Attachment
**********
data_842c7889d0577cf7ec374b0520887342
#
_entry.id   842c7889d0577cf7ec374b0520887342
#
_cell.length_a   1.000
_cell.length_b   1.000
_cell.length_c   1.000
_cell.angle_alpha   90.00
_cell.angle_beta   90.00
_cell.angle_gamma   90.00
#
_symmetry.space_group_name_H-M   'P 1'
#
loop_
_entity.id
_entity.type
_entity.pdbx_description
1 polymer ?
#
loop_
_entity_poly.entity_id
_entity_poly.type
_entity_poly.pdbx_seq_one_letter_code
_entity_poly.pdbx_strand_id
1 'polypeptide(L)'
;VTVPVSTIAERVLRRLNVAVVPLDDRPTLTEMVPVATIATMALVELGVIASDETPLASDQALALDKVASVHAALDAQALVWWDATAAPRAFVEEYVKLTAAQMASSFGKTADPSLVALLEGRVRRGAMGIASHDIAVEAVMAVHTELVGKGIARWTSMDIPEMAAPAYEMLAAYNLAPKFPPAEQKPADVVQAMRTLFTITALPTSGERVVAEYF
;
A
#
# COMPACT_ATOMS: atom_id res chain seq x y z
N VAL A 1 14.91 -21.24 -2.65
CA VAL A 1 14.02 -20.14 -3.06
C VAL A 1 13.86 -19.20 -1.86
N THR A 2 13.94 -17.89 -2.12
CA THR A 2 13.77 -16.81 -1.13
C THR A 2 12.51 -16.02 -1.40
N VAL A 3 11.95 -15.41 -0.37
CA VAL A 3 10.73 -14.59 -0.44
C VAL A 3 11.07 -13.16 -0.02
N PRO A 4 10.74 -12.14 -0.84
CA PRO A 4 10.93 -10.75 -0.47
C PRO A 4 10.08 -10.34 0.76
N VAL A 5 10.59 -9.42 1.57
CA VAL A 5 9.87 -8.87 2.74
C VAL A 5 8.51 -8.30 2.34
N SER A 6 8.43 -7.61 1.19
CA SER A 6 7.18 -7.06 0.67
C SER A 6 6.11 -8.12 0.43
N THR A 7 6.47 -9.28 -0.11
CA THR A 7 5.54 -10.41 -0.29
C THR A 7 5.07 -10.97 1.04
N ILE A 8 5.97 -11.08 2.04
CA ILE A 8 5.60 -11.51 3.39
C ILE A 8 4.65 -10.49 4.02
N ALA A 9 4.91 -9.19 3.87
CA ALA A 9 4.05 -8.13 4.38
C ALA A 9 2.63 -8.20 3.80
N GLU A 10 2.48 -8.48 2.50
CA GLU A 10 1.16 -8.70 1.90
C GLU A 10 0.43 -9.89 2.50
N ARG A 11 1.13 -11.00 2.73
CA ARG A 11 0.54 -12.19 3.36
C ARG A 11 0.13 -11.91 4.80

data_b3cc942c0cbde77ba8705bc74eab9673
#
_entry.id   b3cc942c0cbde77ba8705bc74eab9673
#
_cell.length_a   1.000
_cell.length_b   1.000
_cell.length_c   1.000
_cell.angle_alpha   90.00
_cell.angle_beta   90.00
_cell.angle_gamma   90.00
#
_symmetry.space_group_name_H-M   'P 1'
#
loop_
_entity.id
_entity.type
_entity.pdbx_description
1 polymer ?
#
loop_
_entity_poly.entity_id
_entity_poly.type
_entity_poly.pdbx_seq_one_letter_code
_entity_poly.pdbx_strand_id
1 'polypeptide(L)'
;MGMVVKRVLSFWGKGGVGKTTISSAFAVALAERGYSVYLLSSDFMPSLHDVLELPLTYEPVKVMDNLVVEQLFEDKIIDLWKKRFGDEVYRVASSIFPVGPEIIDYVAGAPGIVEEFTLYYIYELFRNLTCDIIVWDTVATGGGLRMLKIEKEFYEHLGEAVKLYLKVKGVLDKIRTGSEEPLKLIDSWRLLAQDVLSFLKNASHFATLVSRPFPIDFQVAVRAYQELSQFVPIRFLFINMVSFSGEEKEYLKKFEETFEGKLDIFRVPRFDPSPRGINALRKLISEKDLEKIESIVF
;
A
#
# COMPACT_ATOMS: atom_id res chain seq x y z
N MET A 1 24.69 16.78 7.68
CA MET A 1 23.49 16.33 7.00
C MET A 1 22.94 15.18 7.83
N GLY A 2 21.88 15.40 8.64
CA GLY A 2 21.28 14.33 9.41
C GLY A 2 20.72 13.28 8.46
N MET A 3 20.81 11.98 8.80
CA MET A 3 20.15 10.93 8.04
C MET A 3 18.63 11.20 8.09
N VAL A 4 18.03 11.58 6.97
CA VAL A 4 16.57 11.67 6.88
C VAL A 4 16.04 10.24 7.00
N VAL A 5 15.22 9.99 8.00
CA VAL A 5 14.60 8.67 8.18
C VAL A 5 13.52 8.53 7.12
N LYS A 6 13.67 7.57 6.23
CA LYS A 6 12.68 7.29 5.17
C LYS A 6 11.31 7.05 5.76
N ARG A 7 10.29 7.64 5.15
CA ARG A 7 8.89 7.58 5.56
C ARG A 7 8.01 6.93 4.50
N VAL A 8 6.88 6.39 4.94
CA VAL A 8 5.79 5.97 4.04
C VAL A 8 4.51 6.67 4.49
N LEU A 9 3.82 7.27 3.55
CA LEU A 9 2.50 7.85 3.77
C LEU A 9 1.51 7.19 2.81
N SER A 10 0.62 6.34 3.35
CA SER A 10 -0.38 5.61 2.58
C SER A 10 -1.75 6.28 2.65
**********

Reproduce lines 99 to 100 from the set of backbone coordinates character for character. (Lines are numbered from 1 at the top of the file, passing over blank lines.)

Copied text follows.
C GLY A 2 20.72 13.28 8.46
N MET A 3 20.81 11.98 8.80